From understanding what the spine actually does to knowing how intervertebral discs function and whether running really is bad for your back – discover all the answers to your questions.
What are the functions of the spine?
The spine protects the spinal cord, stabilises the trunk and at the same time ensures its mobility thanks to the very structural characteristics of the spine, such as the vertebrae articulated between one another and the intervertebral discs that allow mobility.
What are the characteristics of the spine?
The spine is made up of 34-35 vertebrae that are divided into: cervical (7 vertebrae), thoracic (12 vertebrae), lumbar (5 vertebrae), sacral (5 vertebrae), and coccyx (4-5 vertebrae). Each vertebra has one above and below it through epiphyseal joints and separated by the intervertebral disc. Each vertebra forms a canal, called the spinal canal through which the spinal cord passes.
All this is to ensure both the stability and mobility of the trunk. Each vertebra has structures that serve several muscles and ligaments. The spine has four physiological curves, the dorsal and sacral kyphosis and the lumbar and cervical lordosis. If these curves are accentuated due to bad posture or muscle imbalances, abnormal curves are formed that modify the relations between the different structures and the compressive force is distributed differently which is bad for the back.
What is the intervertebral disc?
The intervertebral disc is a structure of connective tissue between one vertebra and another, with the exception of the first two cervical vertebrae that are directly connected to each other. The inner portion of the disc consists of a nucleus – the nucleus pulpous, which has the appearance of a gelatinous substance. The core is surrounded by a fibrous ring formed by connective tissue fibres arranged to form concentric rings. The fibres provide increased protection of the nucleus pulpous and improve the spine’s stress resistance. The intervertebral disc is separated from the vertebra of a cartilage plate.
The intervertebral discs facilitate the mobility of the spine whilst protecting it – as the discs act as a sort of bearing which cushions and absorbs shocks. The intervertebral disc undergoes degeneration due to wear and aging. The nucleus pulpous, which is well-hydrated in childhood and adulthood, gradually begins to lose thickness after the age of 50 which reduces shock absorption. So the fibrous ring is more stressed and can easily break and the cartilage plate is gradually replaced by bone tissue.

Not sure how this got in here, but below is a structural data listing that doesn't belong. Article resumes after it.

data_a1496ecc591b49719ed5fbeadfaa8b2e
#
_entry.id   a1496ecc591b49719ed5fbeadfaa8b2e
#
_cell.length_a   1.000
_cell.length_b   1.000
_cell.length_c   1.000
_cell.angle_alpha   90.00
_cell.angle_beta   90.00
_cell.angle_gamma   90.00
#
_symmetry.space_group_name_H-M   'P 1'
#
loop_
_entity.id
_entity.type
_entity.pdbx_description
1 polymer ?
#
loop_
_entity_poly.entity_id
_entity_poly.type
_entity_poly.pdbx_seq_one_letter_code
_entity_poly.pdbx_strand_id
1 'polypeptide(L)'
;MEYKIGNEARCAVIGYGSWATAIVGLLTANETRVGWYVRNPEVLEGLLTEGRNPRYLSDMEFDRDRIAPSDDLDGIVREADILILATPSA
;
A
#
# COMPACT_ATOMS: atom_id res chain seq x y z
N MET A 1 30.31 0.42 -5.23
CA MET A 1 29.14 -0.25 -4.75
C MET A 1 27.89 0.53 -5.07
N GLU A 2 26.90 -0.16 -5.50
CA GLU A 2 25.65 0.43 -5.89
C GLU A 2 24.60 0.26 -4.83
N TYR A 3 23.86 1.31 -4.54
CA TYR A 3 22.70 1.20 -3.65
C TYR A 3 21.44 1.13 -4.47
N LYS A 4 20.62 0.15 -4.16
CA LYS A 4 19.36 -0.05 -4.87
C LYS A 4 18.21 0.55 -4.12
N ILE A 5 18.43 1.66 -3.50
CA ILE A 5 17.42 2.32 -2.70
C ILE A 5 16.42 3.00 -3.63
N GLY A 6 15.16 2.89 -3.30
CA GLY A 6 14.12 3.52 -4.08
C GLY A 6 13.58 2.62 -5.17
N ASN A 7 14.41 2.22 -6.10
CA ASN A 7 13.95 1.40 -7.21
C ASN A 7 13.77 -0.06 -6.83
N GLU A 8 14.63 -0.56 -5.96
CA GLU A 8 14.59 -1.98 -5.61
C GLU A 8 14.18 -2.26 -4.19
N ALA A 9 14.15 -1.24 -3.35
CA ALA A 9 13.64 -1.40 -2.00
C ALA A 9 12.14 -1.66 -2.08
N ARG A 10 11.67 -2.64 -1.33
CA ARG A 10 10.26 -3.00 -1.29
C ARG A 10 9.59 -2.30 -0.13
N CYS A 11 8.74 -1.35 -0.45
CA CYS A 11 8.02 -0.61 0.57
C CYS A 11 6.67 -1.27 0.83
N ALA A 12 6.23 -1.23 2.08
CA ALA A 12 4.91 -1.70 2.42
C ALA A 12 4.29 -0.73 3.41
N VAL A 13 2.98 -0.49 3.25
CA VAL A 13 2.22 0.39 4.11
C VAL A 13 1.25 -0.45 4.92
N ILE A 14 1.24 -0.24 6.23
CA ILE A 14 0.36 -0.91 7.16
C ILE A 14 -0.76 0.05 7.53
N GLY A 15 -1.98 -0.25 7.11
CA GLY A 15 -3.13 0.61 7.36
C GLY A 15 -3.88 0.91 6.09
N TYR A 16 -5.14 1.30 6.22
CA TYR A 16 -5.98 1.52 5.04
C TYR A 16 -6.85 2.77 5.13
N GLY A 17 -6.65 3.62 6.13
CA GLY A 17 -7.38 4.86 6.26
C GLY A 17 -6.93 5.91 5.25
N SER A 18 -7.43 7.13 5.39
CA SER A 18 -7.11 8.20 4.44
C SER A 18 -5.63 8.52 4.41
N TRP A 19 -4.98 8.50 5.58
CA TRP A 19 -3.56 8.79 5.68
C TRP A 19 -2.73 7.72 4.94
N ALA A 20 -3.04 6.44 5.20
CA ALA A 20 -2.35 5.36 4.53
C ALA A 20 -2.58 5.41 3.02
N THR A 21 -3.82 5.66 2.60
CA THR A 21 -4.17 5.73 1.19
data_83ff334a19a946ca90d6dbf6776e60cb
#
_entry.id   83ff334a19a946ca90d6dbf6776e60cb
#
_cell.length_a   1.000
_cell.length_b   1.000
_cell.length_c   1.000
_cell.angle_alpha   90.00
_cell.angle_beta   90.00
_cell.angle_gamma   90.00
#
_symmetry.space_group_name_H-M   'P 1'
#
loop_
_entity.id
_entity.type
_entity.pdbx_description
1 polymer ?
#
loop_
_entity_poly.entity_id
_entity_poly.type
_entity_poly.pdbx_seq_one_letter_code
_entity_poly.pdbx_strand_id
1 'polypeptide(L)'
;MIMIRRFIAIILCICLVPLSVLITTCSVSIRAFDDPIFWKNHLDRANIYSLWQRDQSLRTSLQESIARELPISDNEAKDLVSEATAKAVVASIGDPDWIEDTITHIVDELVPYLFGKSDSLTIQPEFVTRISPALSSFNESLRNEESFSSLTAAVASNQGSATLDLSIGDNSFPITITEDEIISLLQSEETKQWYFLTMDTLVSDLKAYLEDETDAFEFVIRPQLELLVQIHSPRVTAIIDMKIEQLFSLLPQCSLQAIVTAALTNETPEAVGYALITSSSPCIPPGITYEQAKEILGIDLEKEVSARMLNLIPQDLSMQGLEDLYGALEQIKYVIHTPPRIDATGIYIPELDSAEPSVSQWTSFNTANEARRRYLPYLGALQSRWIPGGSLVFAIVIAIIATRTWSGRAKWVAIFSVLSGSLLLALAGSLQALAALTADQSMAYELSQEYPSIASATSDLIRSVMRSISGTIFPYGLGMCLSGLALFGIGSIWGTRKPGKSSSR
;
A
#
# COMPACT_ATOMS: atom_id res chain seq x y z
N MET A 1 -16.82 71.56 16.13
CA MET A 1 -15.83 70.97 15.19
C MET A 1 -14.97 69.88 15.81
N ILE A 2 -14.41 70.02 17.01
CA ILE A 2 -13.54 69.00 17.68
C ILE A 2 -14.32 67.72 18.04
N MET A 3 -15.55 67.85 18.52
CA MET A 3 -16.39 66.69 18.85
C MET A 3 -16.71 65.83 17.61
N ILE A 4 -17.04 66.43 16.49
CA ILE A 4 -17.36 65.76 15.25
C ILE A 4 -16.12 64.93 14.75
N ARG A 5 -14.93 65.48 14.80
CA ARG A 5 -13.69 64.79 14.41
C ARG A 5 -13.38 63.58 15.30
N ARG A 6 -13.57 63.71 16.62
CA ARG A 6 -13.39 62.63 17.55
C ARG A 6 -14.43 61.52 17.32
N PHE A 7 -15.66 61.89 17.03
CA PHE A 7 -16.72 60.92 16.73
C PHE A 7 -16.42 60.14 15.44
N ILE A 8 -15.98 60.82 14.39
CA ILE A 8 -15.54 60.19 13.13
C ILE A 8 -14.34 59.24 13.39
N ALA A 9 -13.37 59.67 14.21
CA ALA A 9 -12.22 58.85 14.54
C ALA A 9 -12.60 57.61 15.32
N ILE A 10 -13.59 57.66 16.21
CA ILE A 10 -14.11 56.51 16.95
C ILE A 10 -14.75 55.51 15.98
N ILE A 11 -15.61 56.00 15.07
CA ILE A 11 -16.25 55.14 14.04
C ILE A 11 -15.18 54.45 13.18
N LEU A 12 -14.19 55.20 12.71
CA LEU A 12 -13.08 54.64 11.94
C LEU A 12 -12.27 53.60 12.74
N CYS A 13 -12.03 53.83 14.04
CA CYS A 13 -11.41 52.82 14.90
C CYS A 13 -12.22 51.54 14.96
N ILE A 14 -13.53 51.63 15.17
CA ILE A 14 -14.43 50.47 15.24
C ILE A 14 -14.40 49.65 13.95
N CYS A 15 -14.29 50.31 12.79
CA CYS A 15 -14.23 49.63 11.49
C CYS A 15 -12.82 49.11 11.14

What are the risk factors for back pain?
There are many risk factors that contribute to back pain. Rarely, there is only one cause, with the exception of cases such as lumbago in which the stabbing pain is due to an incorrect movement when lifting a heavy load, but, which tends to disappear within a few days.
A weak musculoskeletal structure can cause back pain, so you need to stay active to strengthen muscles, and a sedentary lifestyle and poor physical fitness are two important risk factors. Being overweight is a risk factor too, as it puts greater stress on joints meaning the individual vertebrae may not be aligned properly, resulting in bad postures which puts even more pressure on the spine. Smoking, too, is a risk factor and specifically for the health of the intervertebral discs as smoking reduces the oxygen supply to the spinal tissues.
Is there a genetic predisposition to back pain?
There are some congenital deformities that may predispose a person to develop diseases that result in back pain. These are linked in particular to alterations in anatomical structures, such as a narrow vertebral canal, or a family history of osteoarthritis.
Why is exercise important in the prevention of back pain?
Exercise is important in the prevention of back pain because it tones muscles and keep them strong and elastic, so that they can respond better to stress and trauma. With physical activity, there is an improvement in the supply of oxygen and nutrients to the core of the intervertebral discs.
Which sport is better in preventing back pain?
There actually is no specific sport for preventing back pain. The important thing is moving, being active and avoiding a sedentary lifestyle. All you need to do is strengthen muscles just enough to keep them toned and balanced.
Is running bad for your back?
Because of the continuous impact with the ground that affects the spine, many people tend to think that running is bad for your back. In fact, it has been shown that through proper preparation – you can run without a high risk of developing back pain. And this applies to almost every sport.
Is swimming best for a healthy back?
Contrary to popular belief, swimming is not good at preventing back pain or to treat low back pain. The fact is that you are able to swim even with back pain due to the reduced force of gravity, however, if you need to strengthen your back, swimming alone does not allow it to get used to the stress of gravity. Though swimming is good for physical fitness, it’s not the best way to prevent back pain.